Pan-European assessment asks: ‘What do we know about water and green economy?’

The Ministerial Conference will bring together delegates from 53 countries across the pan-European region as well as delegates from the United States, Canada and Israel. The conference focuses on the challenges in protecting water and related ecosystems, and on how to move towards a green economy. It is organised by the United Nations Economic Commission for Europe (UNECE) in cooperation with the Government of Kazakhstan.

To support the Conference, the EEA was asked to produce a report entitled ‘Europe’s Environment – An Assessment of Assessments’. This report provides a comprehensive overview of available sources of environmental information across the region which directly relate to the focus of the Conference. This report, which was produced with the support of the UNECE Steering Group on Environmental Assessments, is complemented by a series of regional reports that focus on specific pan-European sub-regions.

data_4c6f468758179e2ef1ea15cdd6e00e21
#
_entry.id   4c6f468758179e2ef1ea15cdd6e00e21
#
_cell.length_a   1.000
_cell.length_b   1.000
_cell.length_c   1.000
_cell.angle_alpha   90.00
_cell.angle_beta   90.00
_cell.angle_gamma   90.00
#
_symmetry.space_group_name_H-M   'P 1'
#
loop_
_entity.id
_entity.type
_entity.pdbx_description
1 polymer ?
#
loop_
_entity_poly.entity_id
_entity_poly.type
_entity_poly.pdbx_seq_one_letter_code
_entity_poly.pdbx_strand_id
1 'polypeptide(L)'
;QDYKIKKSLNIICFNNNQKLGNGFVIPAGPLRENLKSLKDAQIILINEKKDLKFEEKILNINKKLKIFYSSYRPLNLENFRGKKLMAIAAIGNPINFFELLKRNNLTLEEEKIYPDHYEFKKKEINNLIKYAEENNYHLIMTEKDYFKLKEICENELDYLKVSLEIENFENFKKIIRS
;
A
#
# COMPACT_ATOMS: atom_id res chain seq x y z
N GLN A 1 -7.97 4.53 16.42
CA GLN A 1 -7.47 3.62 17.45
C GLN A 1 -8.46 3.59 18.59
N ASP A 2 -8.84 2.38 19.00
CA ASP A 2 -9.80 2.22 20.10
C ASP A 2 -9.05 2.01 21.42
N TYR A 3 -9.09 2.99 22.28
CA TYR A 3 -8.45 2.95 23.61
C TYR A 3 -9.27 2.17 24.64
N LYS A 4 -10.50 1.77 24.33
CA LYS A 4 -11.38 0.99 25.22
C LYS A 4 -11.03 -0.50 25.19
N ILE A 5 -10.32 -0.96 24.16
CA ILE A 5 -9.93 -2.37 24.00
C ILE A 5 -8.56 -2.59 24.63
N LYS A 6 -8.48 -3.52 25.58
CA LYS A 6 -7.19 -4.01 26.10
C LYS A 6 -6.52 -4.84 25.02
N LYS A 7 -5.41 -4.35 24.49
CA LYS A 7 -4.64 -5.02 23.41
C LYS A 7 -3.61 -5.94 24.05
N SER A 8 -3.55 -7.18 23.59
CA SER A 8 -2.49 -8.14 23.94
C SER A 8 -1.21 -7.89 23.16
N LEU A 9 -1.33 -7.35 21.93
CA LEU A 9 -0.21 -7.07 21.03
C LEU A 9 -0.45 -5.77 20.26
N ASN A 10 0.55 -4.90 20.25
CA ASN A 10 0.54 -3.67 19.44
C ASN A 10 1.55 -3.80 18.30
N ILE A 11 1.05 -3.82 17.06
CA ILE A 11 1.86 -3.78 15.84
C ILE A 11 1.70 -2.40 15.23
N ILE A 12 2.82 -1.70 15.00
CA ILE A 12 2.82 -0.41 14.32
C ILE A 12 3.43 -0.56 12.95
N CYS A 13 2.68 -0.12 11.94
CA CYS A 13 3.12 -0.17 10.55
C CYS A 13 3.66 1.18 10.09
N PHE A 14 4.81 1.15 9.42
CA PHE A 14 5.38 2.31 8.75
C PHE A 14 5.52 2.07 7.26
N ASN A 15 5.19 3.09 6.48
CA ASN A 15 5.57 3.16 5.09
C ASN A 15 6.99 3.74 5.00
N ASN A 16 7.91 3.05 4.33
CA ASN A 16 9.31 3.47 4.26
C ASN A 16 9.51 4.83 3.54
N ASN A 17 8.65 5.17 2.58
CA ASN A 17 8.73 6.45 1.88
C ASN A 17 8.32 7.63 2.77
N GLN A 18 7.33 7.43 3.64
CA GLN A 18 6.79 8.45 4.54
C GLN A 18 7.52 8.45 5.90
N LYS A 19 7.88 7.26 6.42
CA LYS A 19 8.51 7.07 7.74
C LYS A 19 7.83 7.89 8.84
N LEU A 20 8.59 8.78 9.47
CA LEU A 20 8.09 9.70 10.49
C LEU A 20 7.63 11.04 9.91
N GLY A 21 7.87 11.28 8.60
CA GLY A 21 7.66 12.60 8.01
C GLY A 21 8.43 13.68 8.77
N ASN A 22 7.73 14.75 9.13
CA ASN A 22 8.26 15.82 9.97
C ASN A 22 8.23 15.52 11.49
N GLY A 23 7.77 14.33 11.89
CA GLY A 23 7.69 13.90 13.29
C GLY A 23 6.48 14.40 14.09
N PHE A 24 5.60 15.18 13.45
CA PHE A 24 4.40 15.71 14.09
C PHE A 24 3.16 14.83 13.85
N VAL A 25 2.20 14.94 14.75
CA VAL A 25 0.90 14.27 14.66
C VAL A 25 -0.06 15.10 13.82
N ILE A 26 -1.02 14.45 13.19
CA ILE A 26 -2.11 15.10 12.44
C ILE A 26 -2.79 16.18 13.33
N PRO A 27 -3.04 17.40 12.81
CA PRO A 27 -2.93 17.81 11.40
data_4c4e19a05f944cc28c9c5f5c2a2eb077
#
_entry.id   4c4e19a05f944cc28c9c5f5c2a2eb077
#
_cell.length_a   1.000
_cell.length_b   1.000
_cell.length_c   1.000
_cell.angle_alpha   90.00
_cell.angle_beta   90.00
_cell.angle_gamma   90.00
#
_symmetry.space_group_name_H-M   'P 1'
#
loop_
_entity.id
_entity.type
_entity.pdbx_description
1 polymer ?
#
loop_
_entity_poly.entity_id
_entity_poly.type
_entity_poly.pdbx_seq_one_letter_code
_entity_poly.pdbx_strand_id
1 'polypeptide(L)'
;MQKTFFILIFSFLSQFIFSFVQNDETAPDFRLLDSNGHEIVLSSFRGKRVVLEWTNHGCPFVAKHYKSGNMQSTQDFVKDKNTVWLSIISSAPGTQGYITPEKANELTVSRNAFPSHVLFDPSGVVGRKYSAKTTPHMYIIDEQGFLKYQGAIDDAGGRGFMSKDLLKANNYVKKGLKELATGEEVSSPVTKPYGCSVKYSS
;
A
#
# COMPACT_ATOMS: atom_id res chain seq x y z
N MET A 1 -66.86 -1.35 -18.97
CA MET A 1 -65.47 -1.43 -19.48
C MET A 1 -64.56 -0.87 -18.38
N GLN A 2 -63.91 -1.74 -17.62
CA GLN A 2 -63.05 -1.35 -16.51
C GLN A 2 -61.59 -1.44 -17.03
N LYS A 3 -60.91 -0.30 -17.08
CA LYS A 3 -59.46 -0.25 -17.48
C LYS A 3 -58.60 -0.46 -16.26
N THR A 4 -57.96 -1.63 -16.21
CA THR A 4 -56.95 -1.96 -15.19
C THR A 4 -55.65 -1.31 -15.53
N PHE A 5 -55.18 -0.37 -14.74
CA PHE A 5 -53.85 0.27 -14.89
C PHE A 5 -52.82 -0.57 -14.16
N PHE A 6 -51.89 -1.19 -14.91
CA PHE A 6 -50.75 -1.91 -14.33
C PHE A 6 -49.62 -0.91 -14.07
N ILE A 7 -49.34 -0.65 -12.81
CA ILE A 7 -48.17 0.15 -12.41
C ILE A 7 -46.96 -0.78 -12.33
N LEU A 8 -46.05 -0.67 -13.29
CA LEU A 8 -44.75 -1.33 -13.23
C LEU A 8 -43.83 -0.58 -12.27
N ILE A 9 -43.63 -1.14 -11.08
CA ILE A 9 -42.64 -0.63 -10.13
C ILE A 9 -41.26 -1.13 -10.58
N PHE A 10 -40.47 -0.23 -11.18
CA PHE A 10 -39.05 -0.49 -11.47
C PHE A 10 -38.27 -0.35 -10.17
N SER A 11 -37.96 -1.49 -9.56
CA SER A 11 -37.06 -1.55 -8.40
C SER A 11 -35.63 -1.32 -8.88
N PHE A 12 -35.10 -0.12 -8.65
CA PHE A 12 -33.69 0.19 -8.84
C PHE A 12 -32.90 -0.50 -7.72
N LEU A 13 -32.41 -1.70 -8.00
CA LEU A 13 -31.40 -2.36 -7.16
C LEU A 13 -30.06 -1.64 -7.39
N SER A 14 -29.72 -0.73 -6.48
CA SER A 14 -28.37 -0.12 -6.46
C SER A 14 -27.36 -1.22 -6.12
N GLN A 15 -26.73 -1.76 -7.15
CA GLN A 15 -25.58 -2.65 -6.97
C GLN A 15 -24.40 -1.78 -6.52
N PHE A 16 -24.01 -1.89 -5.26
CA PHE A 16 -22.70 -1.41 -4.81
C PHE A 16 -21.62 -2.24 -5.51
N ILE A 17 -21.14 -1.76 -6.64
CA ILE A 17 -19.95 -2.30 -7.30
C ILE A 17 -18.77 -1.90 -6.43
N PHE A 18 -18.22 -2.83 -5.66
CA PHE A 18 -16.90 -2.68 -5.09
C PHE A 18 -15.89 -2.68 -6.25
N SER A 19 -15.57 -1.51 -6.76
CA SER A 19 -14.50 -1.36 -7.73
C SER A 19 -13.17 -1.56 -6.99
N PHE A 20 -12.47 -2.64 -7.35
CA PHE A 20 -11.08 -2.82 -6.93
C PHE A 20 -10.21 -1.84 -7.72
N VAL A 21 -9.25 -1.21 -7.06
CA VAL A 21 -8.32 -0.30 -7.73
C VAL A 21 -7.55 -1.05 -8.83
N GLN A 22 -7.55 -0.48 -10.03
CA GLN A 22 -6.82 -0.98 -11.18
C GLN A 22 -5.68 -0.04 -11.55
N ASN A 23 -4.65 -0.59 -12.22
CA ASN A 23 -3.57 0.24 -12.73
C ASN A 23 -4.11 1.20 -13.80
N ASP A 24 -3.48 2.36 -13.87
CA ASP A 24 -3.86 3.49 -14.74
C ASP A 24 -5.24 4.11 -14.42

The Assessment of Assessments focuses on the themes of water and water-related ecosystems, and greening the economy. It concludes by making a number of recommendations on how to enhance the knowledge base that underpins decision-making processes, improve assessment tools, and ensure greater information exchange across the pan-European region and at a global level.

Sustainable management of water and water-related ecosystems is extremely important across the pan-European region. Drought has increased in recent years across Southern Europe and Central Asia, while flooding is causing increasing deaths and economic damage. Clean water is also a problem, as an estimated 120 million people across the region live without access to safe drinking water or sanitation.

The ‘green economy’ is still an emerging concept. At its core is the idea of revitalising economies as they emerge from the recent economic crisis while significantly reducing environmental risks and addressing ecological scarcities. Globally, greening the economy is at the heart of renewed efforts to integrate environmental and social considerations with mainstream economic decision-making, up to and beyond the Rio 2012 United Nations Conference on Sustainable Development.

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